JIS News

Story Highlights

  • An automatic weather station and rainfall gauge has been commissioned into service at the Royal Palm Reserve in Sheffield, Negril and the Cave Valley Health Centre in Hanover.
  • They are aimed at assisting Jamaica to adapt to climate change.
  • The State Minister said the adverse impact of climate change is evident in Negril.

An automatic weather station and rainfall gauge has been commissioned into service at the Royal Palm Reserve in Sheffield, Negril and the Cave Valley Health Centre in Hanover, respectively, at a cost of approximately $1 million.

They are aimed at assisting Jamaica to adapt to climate change; and to contribute to sustainable development by increasing the resilience of vulnerable areas and reducing the risks that are associated with natural hazards in vulnerable communities.

The sets of equipment form part of the Climate Change Adaptation and Disaster Risk Reduction project, established by the Government, in collaboration with the European Union (EU) and the United Nations Environment Programme (UNEP).

Minister of State in the Ministry of Water, Land, Environment and Climate Change, Hon. Ian Hayles, who spoke at the two ceremonies on September 25, expressed the government’s appreciation to the European Union and others for the support given to Jamaica, which has allowed the Ministry to significantly advance the country’s climate change agenda.

“Partnerships are of utmost importance for the Ministry in fulfilling its mandate as co-ordinator and facilitator of all change activities in Jamaica, and the equipment will assist greatly in the predictions of climate change,” the State Minister said.

“One example of a successful partnership is that between the European Union/United Nations Environment Programme (UNEP) and the Government of Jamaica in the implementation of Phase 11 of the Risk and Vulnerability Assessment Methodology Development Project (RiVAMP). This project was designed by UNEP to take into account environmental changes in the assessment of risk and vulnerability of an area,” he added.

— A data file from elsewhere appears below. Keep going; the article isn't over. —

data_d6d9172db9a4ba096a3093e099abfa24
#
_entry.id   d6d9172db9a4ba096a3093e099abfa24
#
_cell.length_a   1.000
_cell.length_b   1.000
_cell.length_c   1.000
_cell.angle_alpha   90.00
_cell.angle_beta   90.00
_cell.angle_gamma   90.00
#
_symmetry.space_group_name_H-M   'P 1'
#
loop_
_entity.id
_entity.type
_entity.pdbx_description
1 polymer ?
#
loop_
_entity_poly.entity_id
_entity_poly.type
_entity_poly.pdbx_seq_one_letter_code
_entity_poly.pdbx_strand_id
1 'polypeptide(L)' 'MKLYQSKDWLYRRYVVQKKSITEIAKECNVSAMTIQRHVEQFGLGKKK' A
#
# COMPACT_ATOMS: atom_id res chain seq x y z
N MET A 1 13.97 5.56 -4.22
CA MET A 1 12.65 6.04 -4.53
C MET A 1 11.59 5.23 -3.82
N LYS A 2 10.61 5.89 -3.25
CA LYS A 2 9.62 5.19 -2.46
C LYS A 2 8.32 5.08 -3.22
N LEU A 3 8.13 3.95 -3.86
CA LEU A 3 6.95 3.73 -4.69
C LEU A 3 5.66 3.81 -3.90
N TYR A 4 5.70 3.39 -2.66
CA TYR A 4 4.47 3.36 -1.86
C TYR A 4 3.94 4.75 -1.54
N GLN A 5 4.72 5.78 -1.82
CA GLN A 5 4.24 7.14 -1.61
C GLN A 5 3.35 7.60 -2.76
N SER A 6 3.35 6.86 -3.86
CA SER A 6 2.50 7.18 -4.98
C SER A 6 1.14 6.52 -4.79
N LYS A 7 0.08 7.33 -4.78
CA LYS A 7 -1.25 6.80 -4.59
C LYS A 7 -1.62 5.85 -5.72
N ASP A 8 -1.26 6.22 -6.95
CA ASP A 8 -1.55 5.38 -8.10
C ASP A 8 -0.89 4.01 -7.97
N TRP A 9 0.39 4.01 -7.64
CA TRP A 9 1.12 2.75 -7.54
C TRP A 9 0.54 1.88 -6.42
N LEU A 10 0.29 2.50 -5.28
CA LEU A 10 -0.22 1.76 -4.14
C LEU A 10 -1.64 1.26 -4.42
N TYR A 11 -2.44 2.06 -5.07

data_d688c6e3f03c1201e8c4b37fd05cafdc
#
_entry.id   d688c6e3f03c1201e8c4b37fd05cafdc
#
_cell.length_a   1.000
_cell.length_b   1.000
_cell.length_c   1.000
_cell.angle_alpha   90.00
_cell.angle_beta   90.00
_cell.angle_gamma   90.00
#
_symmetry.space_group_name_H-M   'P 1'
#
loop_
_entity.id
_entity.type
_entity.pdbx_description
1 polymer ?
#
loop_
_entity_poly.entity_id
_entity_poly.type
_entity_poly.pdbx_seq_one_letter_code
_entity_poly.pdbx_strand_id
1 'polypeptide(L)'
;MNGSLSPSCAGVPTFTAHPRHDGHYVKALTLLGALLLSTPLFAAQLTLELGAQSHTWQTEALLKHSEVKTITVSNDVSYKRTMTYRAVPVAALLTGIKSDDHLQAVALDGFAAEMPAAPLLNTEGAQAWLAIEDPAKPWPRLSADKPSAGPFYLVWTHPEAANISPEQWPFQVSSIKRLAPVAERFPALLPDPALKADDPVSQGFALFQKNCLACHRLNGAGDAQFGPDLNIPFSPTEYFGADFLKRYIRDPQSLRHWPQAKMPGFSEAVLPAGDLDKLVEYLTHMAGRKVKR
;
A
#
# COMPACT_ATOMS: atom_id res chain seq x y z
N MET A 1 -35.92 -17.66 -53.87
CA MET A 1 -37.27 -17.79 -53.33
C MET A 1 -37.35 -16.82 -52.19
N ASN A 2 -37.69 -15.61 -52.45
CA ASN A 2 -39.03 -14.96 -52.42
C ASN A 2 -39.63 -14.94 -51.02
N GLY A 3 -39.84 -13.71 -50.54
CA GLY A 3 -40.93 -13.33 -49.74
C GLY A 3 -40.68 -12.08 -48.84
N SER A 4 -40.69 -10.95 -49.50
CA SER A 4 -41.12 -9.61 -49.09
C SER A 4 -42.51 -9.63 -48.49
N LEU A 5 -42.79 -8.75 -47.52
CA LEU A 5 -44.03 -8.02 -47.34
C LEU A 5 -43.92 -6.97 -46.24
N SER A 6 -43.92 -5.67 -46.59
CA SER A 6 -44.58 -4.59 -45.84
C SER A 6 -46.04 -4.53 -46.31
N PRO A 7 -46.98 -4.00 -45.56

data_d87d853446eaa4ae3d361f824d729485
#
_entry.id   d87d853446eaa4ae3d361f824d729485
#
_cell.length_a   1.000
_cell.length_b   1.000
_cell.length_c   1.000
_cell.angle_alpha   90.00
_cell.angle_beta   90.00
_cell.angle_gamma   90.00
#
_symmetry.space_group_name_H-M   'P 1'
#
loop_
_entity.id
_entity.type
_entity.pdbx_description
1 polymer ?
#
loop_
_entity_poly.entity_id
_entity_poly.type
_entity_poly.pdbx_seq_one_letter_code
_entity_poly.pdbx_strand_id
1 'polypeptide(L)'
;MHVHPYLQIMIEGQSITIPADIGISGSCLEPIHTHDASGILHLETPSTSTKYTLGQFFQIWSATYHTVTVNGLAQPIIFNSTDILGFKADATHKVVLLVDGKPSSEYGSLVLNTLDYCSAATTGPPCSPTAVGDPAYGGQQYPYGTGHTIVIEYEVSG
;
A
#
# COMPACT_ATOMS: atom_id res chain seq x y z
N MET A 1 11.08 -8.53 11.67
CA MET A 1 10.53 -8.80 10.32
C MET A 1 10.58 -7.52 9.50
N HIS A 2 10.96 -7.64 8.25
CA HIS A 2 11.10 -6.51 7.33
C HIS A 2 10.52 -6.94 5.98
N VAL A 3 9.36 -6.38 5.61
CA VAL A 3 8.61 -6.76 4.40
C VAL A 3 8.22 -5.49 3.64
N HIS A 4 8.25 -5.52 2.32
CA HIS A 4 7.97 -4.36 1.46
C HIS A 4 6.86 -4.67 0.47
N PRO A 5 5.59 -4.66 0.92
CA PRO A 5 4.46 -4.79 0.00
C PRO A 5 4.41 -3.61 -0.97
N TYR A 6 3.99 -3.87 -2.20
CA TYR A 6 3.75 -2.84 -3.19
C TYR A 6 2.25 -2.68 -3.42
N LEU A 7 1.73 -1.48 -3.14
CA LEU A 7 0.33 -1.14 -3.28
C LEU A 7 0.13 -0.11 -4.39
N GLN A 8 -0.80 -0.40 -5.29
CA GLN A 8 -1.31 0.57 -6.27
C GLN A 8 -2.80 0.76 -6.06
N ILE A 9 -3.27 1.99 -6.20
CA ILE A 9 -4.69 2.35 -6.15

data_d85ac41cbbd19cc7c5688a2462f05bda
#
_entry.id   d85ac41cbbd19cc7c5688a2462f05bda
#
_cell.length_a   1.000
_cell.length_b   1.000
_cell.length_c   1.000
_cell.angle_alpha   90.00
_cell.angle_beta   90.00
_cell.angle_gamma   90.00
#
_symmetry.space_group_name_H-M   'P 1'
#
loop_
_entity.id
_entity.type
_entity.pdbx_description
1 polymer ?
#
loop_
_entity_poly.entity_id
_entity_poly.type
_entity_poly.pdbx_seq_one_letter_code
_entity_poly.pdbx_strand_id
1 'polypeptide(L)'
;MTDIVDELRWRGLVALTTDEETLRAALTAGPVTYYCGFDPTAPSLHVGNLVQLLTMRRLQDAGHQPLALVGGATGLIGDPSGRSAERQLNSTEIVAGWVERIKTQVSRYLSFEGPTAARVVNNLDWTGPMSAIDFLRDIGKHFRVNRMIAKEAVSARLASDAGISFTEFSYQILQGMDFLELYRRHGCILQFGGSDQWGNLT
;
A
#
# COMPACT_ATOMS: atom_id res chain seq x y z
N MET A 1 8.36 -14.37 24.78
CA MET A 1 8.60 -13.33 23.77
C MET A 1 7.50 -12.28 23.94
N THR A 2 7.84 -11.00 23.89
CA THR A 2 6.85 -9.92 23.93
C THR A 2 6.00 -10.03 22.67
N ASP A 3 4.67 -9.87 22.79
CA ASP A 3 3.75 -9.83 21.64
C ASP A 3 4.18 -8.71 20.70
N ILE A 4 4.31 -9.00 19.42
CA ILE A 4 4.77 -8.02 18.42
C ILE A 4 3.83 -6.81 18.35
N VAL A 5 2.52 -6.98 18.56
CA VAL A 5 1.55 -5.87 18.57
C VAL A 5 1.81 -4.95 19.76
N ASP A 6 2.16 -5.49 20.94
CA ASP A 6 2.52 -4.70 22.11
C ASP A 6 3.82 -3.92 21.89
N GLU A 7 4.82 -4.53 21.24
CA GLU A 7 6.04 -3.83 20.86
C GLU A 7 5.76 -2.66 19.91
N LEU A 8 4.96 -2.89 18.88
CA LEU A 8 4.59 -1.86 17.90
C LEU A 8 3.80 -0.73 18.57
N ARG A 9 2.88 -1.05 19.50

The State Minister said the adverse impact of climate change is evident in Negril, and members of the community can remember the changes to the Negril coastline and marine and inland resources, including the Royal Palm Reserve, which are due in part to the impact of increased drought and hurricanes.

“It is therefore necessary for local and national authorities to have more accurate and reliable climate data to make informed decisions.  Farmers, for example, can adjust farming cycles and practices with a greater understanding of climate trends,” he pointed out.

He indicated that both pieces of equipment will go a far way in enhancing local capacity in assessing climate changes over time, and inform the adaptation measures to increase resiliency.

“This is only the first step forward. The communities will now be responsible for the security of the equipment. The instruments will be utilized by the Water Resources Authority and Meteorological Service and will provide needed information to further increase their respective data network,” Mr. Hayles said.